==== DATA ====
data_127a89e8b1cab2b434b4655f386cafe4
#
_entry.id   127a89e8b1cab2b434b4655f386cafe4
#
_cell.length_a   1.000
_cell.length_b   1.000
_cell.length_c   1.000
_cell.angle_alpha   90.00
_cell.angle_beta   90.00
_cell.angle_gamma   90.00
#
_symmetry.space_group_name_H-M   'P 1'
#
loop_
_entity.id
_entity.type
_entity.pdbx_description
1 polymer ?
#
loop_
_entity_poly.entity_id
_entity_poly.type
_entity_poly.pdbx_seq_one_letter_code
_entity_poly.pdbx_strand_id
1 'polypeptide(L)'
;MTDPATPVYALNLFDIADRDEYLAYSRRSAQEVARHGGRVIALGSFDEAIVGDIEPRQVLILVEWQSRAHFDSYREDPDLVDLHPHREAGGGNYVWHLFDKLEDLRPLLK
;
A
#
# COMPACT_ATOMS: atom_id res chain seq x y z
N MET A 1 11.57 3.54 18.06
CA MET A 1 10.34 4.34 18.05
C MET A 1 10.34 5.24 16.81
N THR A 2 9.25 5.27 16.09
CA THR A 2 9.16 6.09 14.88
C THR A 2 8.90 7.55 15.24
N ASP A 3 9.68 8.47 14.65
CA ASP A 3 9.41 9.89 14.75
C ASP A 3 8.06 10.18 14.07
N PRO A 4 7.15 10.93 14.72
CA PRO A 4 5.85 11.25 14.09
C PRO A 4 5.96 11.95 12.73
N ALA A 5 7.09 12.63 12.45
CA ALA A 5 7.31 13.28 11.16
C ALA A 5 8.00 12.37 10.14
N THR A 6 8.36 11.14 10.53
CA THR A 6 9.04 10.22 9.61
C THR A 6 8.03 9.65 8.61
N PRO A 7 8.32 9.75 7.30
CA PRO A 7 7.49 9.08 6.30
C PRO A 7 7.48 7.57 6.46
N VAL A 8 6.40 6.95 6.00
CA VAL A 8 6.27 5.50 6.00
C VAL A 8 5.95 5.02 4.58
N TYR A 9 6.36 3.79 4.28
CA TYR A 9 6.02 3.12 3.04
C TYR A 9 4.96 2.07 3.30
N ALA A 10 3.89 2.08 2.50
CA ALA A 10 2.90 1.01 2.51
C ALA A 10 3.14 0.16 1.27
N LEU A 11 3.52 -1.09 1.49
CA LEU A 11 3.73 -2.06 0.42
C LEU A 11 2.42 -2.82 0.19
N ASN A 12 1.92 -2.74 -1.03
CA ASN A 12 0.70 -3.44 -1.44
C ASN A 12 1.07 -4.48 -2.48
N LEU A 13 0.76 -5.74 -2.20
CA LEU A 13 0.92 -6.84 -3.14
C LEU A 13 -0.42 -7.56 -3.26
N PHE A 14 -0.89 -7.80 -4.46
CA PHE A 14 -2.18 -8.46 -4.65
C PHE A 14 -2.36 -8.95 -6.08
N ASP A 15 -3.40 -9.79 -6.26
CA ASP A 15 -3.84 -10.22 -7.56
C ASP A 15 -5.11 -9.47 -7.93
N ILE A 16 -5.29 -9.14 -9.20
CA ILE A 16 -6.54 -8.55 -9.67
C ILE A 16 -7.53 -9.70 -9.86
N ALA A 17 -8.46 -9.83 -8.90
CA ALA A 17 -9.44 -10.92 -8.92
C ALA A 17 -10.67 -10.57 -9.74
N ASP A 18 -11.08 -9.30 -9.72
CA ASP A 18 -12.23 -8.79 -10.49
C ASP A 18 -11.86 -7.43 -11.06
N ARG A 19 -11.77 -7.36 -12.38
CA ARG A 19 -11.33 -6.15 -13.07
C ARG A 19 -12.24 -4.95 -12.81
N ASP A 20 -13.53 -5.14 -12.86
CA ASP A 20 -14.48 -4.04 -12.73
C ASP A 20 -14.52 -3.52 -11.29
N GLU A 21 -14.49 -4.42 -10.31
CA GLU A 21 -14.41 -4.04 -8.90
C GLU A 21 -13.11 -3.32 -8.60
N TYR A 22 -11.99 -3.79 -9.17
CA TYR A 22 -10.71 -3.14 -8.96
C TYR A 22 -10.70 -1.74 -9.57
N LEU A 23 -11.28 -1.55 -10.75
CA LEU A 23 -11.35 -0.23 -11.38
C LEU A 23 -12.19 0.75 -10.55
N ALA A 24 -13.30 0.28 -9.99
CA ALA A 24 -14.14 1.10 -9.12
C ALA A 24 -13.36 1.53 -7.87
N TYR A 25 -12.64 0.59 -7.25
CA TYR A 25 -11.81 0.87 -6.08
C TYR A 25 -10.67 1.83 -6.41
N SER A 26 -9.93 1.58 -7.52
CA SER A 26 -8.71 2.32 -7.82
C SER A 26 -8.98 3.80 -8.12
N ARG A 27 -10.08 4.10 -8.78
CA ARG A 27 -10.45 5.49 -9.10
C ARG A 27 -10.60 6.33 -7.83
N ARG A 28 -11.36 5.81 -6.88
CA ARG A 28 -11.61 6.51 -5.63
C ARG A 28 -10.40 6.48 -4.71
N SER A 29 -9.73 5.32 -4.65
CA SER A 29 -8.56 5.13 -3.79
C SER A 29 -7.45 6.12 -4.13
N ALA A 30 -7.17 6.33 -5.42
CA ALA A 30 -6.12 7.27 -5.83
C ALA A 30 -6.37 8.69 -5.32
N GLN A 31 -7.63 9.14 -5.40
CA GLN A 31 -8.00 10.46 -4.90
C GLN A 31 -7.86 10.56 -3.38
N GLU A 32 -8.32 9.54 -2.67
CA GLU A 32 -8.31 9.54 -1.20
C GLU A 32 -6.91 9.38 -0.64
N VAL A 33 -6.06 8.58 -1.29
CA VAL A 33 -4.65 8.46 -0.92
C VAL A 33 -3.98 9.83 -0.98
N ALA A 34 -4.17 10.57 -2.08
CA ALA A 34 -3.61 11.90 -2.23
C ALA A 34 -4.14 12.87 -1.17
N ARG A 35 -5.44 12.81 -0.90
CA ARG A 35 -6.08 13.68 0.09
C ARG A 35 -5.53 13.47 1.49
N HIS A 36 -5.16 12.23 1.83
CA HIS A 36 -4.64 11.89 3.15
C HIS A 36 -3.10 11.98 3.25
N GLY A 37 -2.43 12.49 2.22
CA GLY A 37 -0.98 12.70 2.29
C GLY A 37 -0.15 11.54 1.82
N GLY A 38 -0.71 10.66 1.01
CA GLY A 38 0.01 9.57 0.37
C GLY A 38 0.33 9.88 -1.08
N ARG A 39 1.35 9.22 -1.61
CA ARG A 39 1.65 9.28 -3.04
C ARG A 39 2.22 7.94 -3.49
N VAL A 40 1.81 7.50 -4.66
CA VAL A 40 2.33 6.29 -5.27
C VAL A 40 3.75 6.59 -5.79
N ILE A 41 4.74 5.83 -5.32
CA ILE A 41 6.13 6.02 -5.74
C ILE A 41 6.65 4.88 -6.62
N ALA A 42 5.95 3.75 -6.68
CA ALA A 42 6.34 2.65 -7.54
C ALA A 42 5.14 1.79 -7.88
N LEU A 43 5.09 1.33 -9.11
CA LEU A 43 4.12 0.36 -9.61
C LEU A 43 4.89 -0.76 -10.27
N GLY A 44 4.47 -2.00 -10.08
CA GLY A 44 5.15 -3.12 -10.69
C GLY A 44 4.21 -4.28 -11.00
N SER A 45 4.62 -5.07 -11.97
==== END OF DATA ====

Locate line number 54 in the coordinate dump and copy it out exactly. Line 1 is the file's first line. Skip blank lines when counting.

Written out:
C VAL A 8 5.95 5.02 4.58